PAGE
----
No. 4890 | E.D.N.Y | Aug 18, 1930

CAMPBELL, District Judge.

This is an action in equity brought for injunctive relief and an accounting of profits and damages because of the alleged infringement by the defendant of patent No. 1,358,-483, issued by the Patent Office to Adolph Waehsman, the plaintiff, for improvement in stop mechanism for knitting machines, dated November 9, 1920.

Plaintiff also alleged that defendant’s infringements were of an aggravated type, such that they would of themselves constitute a cause of unfair competition were the necessary jurisdictional facts here present.

Defendant interposed an answer setting up the twofold defenses of invalidity and noninfringement, and denying plaintiff’s allegations of aggravated infringement, or that his acts would, if the necessary jurisdictional facts were present, constitute unfair competition.

Plaintiff has good title to the patent in suit. Plaintiff in the specification of the patent in suit describes the invention as follows:

“Speaking generally, the invention, from a functional standpoint, is an improvement in devices of the character specified, which operate to release a catch or equivalent element, which, in turn, causes a member associated with the knitting machine to be thrown into operation for the purpose of stopping the machine, whenever a knot or other similar defect in the yam or thread coming from the bobbin stand occasions the thread, through suitable mechanism, to exert undue tension or pull, thereby actuating the stop device.
“Aside from the general structure of the device, the invention, from a more specific standpoint, embodies improvements in the spring connection for closing the circuit through the device, in the means for regulating the tension on the actuating lever of the device, and in the efficient, short leverage whereby the lever and spring are brought into positive engagement without producing undue pressure on the spring.” Page 1, lines 12 to 34, both inclusive.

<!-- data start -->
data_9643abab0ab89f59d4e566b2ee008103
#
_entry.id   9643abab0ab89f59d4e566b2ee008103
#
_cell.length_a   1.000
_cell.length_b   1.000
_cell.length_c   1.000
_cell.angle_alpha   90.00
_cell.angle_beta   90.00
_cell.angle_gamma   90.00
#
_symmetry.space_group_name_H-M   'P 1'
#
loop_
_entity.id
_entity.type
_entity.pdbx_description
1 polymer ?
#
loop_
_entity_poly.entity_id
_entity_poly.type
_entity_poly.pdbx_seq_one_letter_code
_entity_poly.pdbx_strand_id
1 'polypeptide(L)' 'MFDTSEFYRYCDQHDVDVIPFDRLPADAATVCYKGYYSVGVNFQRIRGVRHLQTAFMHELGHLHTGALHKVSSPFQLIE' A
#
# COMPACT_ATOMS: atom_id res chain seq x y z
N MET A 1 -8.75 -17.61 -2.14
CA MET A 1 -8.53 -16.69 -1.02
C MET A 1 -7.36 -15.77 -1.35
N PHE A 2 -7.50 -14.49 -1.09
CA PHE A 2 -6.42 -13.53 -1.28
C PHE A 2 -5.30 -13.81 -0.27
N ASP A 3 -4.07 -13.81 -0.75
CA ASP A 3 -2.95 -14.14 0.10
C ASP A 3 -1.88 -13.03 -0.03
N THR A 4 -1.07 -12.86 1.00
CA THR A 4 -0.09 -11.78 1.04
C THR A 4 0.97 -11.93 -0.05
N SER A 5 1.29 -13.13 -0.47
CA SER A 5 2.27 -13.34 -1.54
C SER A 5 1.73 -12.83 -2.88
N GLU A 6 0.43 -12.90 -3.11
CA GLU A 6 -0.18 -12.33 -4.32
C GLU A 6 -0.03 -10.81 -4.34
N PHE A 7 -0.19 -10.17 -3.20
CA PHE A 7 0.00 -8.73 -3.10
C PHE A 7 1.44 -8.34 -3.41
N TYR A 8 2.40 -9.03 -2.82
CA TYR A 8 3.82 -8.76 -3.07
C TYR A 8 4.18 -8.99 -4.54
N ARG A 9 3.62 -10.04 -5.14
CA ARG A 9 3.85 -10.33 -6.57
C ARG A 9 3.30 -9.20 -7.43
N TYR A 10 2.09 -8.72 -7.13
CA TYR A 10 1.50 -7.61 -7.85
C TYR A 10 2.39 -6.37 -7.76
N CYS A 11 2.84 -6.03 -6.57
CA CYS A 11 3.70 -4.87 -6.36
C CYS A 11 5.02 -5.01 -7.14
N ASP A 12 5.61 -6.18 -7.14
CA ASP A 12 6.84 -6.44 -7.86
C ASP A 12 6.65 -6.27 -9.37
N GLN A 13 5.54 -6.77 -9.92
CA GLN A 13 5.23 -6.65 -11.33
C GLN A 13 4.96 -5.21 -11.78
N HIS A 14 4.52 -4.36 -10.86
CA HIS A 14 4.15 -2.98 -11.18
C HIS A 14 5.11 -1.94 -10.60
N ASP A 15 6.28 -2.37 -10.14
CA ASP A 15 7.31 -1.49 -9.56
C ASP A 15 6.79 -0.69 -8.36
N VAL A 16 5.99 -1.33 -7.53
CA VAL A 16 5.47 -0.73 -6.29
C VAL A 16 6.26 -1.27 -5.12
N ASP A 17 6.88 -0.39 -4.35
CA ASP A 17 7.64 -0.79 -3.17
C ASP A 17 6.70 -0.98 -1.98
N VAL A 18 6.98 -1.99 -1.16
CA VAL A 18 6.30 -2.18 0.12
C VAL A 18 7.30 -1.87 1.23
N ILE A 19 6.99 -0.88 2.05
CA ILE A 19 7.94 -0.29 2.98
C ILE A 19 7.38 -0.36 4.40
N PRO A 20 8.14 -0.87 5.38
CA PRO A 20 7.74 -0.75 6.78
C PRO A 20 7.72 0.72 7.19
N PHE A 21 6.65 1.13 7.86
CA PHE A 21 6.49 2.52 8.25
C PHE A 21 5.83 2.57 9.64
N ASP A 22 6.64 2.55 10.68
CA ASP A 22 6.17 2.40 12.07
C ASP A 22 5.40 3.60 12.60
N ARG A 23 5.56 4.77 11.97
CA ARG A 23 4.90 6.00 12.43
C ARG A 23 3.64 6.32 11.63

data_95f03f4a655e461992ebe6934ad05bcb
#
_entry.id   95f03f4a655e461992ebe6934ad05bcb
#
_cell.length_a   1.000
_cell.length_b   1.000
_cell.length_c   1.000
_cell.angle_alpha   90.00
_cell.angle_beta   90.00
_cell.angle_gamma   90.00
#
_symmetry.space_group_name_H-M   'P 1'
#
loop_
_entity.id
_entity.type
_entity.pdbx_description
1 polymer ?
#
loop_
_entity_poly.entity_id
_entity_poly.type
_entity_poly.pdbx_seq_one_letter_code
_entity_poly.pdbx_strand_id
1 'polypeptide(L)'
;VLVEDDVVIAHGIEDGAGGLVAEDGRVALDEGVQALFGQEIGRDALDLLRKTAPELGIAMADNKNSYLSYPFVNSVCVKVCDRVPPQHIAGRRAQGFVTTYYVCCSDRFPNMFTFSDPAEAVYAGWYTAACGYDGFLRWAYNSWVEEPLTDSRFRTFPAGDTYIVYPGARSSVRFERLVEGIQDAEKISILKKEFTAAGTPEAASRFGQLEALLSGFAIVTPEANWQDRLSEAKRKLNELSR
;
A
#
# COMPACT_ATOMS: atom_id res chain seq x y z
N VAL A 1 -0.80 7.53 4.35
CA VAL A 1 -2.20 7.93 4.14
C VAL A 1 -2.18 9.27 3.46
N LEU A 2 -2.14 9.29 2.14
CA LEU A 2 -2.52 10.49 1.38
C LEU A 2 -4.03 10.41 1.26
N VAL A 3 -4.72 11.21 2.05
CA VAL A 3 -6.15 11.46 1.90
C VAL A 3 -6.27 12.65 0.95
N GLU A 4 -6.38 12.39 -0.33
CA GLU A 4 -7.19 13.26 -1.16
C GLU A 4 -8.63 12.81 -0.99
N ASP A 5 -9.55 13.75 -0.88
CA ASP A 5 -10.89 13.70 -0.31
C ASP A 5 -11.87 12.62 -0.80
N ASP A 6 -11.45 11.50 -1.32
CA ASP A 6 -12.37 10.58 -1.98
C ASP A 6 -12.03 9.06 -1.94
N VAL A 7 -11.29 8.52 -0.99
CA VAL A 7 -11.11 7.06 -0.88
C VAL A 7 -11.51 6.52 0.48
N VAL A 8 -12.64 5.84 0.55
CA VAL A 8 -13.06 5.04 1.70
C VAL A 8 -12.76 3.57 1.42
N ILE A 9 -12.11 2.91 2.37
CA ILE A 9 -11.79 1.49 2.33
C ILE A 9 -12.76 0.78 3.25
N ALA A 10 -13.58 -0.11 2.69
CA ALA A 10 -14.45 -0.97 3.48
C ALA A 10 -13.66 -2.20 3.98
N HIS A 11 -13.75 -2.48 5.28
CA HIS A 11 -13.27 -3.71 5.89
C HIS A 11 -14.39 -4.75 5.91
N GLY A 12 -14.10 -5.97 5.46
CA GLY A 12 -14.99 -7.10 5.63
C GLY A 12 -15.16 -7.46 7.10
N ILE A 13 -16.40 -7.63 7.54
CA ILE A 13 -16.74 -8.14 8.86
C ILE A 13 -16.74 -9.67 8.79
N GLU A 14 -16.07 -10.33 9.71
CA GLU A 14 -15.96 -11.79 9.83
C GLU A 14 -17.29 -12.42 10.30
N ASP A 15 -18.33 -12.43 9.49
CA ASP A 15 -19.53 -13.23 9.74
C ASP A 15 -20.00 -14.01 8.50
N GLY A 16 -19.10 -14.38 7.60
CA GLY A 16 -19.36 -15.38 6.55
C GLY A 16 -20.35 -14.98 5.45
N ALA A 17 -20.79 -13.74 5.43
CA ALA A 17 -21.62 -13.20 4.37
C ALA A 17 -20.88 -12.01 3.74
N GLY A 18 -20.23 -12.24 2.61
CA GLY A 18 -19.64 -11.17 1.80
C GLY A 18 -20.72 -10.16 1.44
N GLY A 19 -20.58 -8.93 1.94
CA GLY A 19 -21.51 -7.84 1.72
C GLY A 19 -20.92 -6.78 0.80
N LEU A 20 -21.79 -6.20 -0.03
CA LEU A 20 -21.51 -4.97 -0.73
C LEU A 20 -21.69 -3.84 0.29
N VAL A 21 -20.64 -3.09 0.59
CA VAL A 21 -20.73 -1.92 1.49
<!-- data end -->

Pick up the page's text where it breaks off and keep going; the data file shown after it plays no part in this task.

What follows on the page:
In the device of the patent in suit there is a hooked extension 11, with a nose 12,. which normally extends downward into and through slot 10 in the lever 9, and under ordinary conditions keeps the thread from falling off. A lever 9, which is supported by a.spring tension, coiled spring 15, regulated at the rear. In the event of an obstruction or undue tension on the thread, the lever 9 is depressed and the thread is allowed to escape. In depressing the lever 9 there is a slight spring, leaf spring 21, that is connected with the electrical souree through screw 22 and lead 27 of a battery, and the circuit is established, and that operates a magnet 28 which actuates the trip 34, that throws off the stop motion or stop mechanism of the machine.

These elements are included in claim 1, and the essentials of the invention are in the arm that swings down, the member that prevents the thread from falling off, and the fact that electrical contact is made when undue tension comes in.

The patent in suit has three claims, and this suit is based on all the claims, which read as follows:

“1. In a stop mechanism for knitting machines, a suitable support, a lever pivoted thereto provided with a slot, a hooked member having its nose or end normally extending through the slot, a souree of electrical energy, an electromagnet, a trip actuatable thereby, and a leaf spring in circuit with the source of electrical energy and magnet and cooperating with the pivoted lever so that the latter may make and break the circuit depending on the position of the hooked member with reference, to the slot in said lever, whereby, when the lever is in engagement with the spring, the electromagnet is energized and the trip actuated, and when the lever is disengaged from the spring the circuit is broken.
“2. In a stop mechanism for knitting machines, a suitable support, a lever pivoted thereto, a souree of electrical energy, an electromagnet, a trip actuatable thereby and a leaf spring in circuit with the souree of electric energy and magnet and cooperating with the pivoted lever, a spring having one end affixed to said pivoted lever and the other end secured to a second lever and means for adjusting the latter to vary the tension on the spring and the pivoted lever.